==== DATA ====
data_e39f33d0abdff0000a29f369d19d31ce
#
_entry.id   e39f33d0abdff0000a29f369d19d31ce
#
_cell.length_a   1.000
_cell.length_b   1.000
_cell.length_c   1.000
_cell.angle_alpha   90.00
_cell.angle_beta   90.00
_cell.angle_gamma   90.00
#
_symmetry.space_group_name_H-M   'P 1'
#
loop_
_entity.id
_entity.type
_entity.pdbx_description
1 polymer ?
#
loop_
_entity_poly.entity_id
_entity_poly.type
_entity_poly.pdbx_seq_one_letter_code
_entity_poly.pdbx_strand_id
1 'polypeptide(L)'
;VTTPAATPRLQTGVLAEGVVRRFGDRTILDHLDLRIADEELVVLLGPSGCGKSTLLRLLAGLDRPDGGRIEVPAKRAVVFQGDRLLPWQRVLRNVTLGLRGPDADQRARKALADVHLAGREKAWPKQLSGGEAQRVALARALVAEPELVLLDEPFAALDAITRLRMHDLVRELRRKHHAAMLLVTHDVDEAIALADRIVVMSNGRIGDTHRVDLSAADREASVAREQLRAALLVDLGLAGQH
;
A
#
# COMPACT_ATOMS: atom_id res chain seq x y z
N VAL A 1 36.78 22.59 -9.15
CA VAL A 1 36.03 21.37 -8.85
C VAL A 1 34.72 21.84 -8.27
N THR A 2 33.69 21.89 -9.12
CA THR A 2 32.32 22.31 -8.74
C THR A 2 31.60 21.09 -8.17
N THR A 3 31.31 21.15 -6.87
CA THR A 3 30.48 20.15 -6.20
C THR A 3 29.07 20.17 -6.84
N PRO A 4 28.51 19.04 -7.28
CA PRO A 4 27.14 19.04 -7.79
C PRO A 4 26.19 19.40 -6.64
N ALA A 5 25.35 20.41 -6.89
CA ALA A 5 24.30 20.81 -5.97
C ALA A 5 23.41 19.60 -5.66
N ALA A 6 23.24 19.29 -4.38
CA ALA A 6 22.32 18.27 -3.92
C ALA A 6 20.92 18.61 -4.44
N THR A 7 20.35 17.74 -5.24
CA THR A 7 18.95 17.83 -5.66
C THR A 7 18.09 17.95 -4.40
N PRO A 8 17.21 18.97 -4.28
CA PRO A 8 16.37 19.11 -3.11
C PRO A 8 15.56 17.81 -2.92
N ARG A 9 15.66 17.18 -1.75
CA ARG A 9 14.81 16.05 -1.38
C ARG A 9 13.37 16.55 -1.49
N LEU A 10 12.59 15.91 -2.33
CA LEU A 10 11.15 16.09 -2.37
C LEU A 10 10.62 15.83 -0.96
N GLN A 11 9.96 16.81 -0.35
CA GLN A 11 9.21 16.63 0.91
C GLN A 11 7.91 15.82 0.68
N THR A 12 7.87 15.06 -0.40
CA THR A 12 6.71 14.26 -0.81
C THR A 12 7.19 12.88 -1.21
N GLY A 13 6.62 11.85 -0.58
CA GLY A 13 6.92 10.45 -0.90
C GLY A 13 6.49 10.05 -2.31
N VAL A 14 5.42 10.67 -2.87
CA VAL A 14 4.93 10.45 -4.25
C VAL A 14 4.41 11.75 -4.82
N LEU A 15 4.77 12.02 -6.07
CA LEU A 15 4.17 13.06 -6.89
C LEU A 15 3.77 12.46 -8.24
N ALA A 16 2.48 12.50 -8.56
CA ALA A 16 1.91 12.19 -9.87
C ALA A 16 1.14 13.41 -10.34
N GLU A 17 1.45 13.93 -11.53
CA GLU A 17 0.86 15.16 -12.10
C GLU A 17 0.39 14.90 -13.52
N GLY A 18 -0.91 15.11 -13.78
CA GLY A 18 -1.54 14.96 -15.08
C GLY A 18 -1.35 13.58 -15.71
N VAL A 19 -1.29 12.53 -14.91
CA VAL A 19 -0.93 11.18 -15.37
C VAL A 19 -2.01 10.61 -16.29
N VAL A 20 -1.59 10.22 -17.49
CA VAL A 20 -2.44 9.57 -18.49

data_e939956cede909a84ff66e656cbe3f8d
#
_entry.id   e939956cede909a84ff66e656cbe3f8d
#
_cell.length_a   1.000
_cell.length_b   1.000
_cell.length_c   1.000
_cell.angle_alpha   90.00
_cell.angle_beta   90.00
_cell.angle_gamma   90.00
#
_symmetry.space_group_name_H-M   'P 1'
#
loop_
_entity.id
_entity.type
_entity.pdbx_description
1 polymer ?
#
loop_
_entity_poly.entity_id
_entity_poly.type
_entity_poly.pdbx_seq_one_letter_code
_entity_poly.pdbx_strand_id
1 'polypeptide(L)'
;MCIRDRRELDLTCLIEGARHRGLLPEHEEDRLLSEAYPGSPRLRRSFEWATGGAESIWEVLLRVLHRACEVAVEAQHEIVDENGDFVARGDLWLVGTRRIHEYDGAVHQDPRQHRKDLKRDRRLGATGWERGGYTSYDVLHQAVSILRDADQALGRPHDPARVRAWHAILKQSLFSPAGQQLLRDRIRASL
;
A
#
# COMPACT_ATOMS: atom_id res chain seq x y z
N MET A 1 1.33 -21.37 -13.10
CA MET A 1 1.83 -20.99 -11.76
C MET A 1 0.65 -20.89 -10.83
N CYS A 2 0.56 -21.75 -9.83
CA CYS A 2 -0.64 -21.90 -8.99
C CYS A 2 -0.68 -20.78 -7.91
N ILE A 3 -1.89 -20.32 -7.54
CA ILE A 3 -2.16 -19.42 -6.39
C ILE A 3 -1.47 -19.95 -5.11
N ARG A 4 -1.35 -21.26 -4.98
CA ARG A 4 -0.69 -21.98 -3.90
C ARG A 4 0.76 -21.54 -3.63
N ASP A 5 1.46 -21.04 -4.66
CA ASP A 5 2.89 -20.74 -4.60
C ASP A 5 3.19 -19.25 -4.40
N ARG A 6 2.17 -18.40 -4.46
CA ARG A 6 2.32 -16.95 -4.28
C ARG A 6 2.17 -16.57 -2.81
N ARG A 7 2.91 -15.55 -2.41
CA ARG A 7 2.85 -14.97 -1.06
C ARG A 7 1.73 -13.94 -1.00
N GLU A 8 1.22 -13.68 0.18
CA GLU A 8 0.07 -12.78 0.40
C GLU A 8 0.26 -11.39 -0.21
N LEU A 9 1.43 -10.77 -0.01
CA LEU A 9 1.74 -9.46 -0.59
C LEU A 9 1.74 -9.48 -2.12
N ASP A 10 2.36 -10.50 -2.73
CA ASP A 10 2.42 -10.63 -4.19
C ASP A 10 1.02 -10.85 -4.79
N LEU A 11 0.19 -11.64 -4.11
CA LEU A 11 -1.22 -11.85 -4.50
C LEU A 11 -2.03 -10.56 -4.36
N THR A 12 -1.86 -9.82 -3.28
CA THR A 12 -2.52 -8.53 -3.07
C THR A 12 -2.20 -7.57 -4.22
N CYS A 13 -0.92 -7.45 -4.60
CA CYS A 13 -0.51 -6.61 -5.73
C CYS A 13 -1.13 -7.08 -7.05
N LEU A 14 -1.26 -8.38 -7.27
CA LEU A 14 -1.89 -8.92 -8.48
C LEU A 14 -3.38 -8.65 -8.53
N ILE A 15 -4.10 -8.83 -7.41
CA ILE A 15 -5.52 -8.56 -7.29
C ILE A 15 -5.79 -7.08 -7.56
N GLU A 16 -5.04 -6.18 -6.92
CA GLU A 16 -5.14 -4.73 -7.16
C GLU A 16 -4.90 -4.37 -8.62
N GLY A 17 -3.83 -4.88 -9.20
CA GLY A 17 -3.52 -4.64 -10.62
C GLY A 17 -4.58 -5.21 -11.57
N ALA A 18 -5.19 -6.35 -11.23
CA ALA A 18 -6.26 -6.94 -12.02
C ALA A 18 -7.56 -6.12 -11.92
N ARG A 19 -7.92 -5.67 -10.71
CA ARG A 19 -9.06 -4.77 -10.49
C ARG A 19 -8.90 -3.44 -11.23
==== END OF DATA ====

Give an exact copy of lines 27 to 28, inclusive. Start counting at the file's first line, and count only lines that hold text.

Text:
;
A